11 Antiknight Sudoku (85 points)
I made the strategic error of leaving this puzzle until last, and my placing suffered massively for it.  It didn't feel particularly remarkable to me, just a tough version of a type I personally don't enjoy all that much.

12 Sum 10 Twin Sudoku (37 points)
Well done me for solving this without submitting an answer.  An otherwise pleasant clone style variant.

13 Chess Kings Sudoku (44 points)
My favourite of the round, and a surprisingly elegant extension of the "No Touch" variant.  The example for this novelty had the gimmick that you could isolate the pair of kings by considering the centres of the 3x3 boxes.  This logic left me with 1,3,4,7,8 as the possible kings, and although this still leaves a possible 10 different pairs, actually these were eliminated almost instantly leaving the rest of the puzzle to solve nicely.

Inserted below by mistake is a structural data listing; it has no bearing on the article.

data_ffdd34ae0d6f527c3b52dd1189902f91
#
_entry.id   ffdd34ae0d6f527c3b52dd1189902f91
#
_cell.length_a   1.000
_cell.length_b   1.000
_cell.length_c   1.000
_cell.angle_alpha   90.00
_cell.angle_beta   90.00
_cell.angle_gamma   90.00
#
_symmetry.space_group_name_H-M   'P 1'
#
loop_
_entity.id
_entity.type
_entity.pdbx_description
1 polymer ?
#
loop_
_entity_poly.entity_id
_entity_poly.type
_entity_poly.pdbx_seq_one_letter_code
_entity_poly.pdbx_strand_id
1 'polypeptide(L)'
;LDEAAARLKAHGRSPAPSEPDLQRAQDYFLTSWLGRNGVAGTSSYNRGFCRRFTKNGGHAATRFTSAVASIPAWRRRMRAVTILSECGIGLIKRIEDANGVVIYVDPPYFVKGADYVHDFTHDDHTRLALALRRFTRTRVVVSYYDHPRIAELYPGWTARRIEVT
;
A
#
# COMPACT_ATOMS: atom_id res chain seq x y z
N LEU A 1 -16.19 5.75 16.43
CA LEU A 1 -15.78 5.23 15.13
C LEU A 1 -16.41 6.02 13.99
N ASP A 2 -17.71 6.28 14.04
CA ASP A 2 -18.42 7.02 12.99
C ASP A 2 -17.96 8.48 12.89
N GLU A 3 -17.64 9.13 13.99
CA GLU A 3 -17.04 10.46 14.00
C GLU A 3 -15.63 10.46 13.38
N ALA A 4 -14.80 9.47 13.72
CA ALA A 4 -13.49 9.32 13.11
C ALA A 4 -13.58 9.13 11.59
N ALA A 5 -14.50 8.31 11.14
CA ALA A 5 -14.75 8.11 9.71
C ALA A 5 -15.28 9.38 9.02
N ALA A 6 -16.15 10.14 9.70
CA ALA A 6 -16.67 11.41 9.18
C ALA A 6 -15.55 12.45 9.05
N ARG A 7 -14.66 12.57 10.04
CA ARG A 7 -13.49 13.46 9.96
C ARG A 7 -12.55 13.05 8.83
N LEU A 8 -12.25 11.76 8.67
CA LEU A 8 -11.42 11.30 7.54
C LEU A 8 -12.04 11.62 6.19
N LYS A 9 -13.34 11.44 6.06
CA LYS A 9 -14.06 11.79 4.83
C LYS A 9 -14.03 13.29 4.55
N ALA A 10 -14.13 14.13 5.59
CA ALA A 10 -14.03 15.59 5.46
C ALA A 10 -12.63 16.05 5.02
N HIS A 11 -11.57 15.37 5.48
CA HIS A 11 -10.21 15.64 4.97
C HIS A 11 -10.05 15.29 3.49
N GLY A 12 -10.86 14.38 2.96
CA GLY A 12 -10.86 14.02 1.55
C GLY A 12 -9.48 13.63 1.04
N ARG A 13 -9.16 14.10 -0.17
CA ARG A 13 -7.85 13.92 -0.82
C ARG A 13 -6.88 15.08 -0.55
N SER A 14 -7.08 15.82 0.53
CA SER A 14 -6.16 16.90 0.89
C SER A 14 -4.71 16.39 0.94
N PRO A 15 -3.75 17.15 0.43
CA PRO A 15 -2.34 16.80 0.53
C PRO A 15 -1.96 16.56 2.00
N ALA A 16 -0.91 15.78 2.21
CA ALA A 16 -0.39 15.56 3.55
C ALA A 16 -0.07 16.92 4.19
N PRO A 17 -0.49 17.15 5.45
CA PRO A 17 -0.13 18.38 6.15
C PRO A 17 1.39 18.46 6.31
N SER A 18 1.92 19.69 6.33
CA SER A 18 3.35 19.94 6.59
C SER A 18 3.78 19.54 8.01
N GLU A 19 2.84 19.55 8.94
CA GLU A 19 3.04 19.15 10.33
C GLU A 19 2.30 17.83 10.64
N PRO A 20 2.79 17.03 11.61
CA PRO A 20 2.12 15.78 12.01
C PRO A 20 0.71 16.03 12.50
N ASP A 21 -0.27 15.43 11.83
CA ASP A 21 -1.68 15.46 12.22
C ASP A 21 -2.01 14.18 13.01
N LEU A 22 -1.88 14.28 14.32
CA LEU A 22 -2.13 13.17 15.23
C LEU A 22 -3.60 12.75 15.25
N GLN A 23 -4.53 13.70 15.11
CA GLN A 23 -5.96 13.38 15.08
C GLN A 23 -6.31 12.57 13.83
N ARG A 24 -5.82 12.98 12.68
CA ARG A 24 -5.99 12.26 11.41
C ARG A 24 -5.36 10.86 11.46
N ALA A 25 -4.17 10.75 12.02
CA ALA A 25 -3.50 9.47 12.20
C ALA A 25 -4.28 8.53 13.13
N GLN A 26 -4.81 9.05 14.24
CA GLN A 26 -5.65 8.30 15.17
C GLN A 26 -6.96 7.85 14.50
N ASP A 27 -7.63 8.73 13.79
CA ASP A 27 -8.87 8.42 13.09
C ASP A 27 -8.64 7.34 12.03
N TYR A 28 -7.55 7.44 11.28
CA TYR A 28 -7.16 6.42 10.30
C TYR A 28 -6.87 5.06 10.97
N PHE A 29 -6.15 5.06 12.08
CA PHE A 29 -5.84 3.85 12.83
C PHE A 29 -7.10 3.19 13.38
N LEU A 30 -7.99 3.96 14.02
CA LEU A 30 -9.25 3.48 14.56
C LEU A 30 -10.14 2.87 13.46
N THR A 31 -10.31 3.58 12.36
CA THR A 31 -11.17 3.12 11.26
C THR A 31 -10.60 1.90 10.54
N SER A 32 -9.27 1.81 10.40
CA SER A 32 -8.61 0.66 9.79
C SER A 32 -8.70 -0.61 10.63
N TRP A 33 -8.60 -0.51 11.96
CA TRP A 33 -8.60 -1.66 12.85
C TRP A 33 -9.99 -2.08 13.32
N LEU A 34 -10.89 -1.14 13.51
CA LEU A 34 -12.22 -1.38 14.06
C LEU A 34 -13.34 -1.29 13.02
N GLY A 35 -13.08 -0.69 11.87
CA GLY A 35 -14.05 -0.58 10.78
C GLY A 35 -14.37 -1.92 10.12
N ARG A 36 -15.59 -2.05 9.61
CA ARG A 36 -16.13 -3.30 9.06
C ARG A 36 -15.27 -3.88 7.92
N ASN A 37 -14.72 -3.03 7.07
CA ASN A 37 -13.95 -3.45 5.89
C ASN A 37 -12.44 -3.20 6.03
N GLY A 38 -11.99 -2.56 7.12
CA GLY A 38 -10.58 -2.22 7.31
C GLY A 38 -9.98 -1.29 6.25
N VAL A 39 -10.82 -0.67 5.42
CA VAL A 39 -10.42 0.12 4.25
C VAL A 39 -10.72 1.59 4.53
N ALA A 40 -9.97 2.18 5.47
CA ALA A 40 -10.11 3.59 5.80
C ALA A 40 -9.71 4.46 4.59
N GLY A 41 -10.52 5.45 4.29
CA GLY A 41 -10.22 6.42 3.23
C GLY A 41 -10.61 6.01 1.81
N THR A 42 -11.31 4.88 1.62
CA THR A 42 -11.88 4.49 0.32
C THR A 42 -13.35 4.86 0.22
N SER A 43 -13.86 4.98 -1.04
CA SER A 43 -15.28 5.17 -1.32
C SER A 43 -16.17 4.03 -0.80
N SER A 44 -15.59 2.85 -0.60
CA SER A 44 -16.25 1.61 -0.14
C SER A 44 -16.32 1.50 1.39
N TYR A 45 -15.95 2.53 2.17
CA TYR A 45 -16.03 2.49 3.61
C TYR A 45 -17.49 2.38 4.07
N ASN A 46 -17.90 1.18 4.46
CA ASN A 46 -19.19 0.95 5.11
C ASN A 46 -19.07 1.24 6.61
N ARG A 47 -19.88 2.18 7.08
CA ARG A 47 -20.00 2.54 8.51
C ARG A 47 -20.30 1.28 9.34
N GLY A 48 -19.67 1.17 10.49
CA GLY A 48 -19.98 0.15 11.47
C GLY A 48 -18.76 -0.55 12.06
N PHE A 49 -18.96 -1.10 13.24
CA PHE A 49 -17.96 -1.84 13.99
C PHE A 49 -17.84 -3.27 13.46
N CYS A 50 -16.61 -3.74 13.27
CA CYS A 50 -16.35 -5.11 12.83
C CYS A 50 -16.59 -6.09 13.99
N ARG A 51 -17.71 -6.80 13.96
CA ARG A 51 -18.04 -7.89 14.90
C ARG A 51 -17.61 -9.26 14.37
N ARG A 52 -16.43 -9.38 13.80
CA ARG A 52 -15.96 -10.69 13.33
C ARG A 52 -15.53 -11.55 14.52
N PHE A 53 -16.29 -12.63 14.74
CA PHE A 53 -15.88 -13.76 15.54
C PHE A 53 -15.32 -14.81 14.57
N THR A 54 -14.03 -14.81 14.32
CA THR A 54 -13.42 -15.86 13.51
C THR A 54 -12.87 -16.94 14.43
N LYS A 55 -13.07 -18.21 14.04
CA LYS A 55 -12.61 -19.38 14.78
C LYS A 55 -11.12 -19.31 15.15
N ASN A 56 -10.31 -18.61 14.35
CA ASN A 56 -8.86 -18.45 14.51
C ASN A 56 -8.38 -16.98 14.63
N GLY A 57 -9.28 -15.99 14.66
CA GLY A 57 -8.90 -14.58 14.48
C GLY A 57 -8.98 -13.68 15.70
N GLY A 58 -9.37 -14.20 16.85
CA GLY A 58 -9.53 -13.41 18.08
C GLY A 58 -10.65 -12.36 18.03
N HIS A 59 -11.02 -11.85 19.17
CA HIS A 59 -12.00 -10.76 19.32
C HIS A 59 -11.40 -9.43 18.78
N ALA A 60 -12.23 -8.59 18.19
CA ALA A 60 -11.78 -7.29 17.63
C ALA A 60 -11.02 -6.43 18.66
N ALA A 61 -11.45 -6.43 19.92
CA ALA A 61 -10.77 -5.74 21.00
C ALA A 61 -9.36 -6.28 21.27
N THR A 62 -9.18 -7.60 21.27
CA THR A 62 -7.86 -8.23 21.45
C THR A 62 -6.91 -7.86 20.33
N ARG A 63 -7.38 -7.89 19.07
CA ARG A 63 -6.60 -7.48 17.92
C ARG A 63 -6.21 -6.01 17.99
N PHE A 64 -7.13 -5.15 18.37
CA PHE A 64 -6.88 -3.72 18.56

14 Unicorn Sudoku (53 points)
The constraint feels very very strong for this novelty, and I only used it around three of the placed 9's to solve the puzzle.  I think it's probably stretching the chess theme a little thinly, and I don't think we'll see too many more of this type, but it solved pleasantly enough.

I had to take this test last on Monday in a bit of a rush, and my solving performance was down.  It definitely wasn't helped by not submitting an answer to one of the puzzles.  The preliminary results have now been released and it does looks like there have been a fair few mistakes.  I ended up with 12/14 puzzles correctly solved, 11 submitted, 1 stupid error, and perhaps a couple of minutes extra required to finish the anti-knight.